6, 1991, the Underwriters made an offer of settlement, which
apparently was accepted by at least one of the cleanup
contractors, but was not accepted by the moving defendants.
On February 15, 1991, the moving defendants sent a letter to
the Underwriters and others notifying the recipients that if a
settlement was not reached on or before March 8, 1991, suit
would be filed in New York Supreme Court, Richmond County.
See Notice of Motion, Exhibit B. The underwriters apparently
made no response to this letter, other than the filing of this
action on March 4, 1991.
The moving defendants filed their action in state court on
March 14, 1991. The claims in the state court action include
breach of contract, misrepresentation, and account stated. The
cleanup contractors' demand for damages is based on the terms
of the letter of undertaking, lost earnings and punitive
damages. As of August 9, 1991, the date of the last submissions
to this Court, the underwriters had not yet filed an answer or
counterclaims in the state action.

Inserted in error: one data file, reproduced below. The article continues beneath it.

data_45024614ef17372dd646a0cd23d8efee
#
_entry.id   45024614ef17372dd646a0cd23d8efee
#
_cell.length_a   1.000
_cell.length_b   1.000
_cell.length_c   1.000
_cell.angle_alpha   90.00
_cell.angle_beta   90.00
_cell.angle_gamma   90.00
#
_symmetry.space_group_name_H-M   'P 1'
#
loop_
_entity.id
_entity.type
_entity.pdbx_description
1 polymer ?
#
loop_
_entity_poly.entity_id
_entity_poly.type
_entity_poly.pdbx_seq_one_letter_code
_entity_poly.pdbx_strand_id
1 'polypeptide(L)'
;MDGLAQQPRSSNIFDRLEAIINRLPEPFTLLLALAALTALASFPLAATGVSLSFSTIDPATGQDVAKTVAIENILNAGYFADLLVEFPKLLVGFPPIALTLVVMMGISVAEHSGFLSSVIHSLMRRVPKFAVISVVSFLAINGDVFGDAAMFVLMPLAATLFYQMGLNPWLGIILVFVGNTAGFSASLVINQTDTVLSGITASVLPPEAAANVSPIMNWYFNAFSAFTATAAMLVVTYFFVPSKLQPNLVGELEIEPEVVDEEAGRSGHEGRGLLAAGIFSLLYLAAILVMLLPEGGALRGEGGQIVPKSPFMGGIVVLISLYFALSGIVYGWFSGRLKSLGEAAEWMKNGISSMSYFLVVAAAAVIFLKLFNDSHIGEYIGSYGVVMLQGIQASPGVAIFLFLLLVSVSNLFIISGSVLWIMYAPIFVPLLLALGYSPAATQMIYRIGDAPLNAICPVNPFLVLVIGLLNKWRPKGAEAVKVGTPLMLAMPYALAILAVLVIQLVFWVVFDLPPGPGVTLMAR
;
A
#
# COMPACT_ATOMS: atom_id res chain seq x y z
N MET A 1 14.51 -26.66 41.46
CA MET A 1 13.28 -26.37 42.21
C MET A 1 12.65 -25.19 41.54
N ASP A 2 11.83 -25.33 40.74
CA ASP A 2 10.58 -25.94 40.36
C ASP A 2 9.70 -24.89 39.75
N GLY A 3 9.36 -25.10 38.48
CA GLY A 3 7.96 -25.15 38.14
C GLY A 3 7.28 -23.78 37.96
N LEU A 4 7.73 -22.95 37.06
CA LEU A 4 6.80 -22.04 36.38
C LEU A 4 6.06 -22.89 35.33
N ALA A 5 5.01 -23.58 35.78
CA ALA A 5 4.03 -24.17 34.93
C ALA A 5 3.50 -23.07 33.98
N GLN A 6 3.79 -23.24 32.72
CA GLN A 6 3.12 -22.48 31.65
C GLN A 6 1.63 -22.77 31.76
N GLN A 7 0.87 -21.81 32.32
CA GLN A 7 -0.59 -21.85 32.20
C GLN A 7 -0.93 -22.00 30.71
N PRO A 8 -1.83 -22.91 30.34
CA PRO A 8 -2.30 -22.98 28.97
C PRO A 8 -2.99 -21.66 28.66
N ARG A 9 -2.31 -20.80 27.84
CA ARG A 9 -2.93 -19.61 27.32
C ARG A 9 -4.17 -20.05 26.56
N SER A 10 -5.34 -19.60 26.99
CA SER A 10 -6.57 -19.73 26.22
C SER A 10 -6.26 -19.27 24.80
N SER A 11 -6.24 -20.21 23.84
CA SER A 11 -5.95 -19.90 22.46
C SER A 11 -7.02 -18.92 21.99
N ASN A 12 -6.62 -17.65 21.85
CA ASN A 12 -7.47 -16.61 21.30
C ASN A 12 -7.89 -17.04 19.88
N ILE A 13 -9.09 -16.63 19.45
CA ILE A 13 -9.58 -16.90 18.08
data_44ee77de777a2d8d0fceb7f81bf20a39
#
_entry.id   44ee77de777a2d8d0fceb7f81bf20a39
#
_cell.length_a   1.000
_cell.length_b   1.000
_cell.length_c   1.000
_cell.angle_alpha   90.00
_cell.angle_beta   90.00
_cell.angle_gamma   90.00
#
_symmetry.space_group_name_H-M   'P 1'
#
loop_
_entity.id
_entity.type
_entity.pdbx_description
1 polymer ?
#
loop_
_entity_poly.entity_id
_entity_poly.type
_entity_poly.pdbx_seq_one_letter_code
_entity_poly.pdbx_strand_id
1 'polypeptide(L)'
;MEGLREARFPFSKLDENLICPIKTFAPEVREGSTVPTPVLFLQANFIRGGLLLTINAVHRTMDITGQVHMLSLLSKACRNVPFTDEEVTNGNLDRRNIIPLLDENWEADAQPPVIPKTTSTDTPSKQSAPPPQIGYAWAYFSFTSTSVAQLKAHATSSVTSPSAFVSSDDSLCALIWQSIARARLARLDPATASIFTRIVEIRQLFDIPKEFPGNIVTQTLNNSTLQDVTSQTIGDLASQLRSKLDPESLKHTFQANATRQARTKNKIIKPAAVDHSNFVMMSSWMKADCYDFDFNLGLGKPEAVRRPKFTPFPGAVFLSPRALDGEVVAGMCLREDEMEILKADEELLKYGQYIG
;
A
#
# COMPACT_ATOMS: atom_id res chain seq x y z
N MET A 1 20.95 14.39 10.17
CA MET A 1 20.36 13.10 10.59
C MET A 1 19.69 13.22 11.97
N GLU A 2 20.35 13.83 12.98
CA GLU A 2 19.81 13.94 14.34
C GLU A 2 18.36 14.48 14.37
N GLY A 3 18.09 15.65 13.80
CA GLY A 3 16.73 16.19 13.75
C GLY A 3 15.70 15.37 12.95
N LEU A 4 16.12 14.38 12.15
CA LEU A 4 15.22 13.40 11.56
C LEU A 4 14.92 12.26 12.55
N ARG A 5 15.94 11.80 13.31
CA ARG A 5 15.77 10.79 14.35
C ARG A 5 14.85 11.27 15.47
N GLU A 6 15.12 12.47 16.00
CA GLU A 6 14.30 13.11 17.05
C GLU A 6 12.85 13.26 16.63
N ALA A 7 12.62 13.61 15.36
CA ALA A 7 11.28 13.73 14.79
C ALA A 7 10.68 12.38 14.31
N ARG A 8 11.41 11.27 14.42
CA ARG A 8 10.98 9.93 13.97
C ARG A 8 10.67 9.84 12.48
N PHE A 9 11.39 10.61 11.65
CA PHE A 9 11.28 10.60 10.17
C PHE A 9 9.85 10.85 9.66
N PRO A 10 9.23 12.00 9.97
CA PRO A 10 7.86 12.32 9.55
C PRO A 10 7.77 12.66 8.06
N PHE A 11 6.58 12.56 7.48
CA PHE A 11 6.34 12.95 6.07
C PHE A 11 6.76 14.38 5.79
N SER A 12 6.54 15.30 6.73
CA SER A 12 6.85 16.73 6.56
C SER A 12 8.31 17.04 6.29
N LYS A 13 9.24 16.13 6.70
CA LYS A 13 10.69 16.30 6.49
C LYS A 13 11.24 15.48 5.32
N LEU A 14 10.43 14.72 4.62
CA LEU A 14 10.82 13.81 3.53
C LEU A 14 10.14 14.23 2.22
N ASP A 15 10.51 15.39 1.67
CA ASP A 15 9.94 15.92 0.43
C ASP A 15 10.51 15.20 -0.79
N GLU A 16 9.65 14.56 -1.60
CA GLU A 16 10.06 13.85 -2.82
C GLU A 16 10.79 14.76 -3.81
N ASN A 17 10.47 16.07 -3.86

Since the filing of the two lawsuits, defendant Berman has
filed a petition for reorganization with the United States
Bankruptcy Court, and thus both actions are automatically
stayed against Berman pursuant to Section 362(a) of the
Bankruptcy Code, 11 U.S.C. § 362(a).
The moving defendants now ask the Court to decline to
exercise jurisdiction over this declaratory action and to
dismiss the action as against them. Plaintiffs oppose the
motion and ask the Court to enjoin the pending state action
In 1934, Congress passed the Declaratory Judgment Act, now
codified at 28 U.S.C. § 2201-2202, which for the first time
empowered the federal courts to hear declaratory judgment
actions. Section 2201 requires that a "case of actual